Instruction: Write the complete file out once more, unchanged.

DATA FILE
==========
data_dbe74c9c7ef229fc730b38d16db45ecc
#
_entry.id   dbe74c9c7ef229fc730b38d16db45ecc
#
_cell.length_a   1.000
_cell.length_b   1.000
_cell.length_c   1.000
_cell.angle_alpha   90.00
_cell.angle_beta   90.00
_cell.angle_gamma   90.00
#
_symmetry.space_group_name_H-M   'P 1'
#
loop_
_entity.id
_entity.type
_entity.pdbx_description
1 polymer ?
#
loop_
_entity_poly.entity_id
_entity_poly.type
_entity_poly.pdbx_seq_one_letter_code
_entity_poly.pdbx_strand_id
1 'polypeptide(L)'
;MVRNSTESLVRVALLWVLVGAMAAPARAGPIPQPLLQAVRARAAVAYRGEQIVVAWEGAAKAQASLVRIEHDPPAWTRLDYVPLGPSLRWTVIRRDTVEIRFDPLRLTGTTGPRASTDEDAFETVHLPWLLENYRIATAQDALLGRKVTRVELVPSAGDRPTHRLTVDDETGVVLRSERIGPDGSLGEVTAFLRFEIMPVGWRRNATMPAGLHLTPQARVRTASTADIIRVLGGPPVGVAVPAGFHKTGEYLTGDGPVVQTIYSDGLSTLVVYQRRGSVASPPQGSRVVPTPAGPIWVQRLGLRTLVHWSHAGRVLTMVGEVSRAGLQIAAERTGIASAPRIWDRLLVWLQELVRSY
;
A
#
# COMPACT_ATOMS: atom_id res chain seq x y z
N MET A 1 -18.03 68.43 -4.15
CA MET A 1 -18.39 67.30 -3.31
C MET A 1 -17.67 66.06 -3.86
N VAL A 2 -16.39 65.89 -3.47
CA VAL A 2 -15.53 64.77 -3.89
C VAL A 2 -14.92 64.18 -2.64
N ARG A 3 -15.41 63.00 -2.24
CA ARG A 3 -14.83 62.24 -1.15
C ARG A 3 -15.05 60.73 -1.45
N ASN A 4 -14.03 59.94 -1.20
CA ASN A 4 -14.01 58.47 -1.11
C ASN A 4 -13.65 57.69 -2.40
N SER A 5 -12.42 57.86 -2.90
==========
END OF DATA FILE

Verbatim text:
data_dbe74c9c7ef229fc730b38d16db45ecc
#
_entry.id   dbe74c9c7ef229fc730b38d16db45ecc
#
_cell.length_a   1.000
_cell.length_b   1.000
_cell.length_c   1.000
_cell.angle_alpha   90.00
_cell.angle_beta   90.00
_cell.angle_gamma   90.00
#
_symmetry.space_group_name_H-M   'P 1'
#
loop_
_entity.id
_entity.type
_entity.pdbx_description
1 polymer ?
#
loop_
_entity_poly.entity_id
_entity_poly.type
_entity_poly.pdbx_seq_one_letter_code
_entity_poly.pdbx_strand_id
1 'polypeptide(L)'
;MVRNSTESLVRVALLWVLVGAMAAPARAGPIPQPLLQAVRARAAVAYRGEQIVVAWEGAAKAQASLVRIEHDPPAWTRLDYVPLGPSLRWTVIRRDTVEIRFDPLRLTGTTGPRASTDEDAFETVHLPWLLENYRIATAQDALLGRKVTRVELVPSAGDRPTHRLTVDDETGVVLRSERIGPDGSLGEVTAFLRFEIMPVGWRRNATMPAGLHLTPQARVRTASTADIIRVLGGPPVGVAVPAGFHKTGEYLTGDGPVVQTIYSDGLSTLVVYQRRGSVASPPQGSRVVPTPAGPIWVQRLGLRTLVHWSHAGRVLTMVGEVSRAGLQIAAERTGIASAPRIWDRLLVWLQELVRSY
;
A
#
# COMPACT_ATOMS: atom_id res chain seq x y z
N MET A 1 -18.03 68.43 -4.15
CA MET A 1 -18.39 67.30 -3.31
C MET A 1 -17.67 66.06 -3.86
N VAL A 2 -16.39 65.89 -3.47
CA VAL A 2 -15.53 64.77 -3.89
C VAL A 2 -14.92 64.18 -2.64
N ARG A 3 -15.41 63.00 -2.24
CA ARG A 3 -14.83 62.24 -1.15
C ARG A 3 -15.05 60.73 -1.45
N ASN A 4 -14.03 59.94 -1.20
CA ASN A 4 -14.01 58.47 -1.11
C ASN A 4 -13.65 57.69 -2.40
N SER A 5 -12.42 57.86 -2.90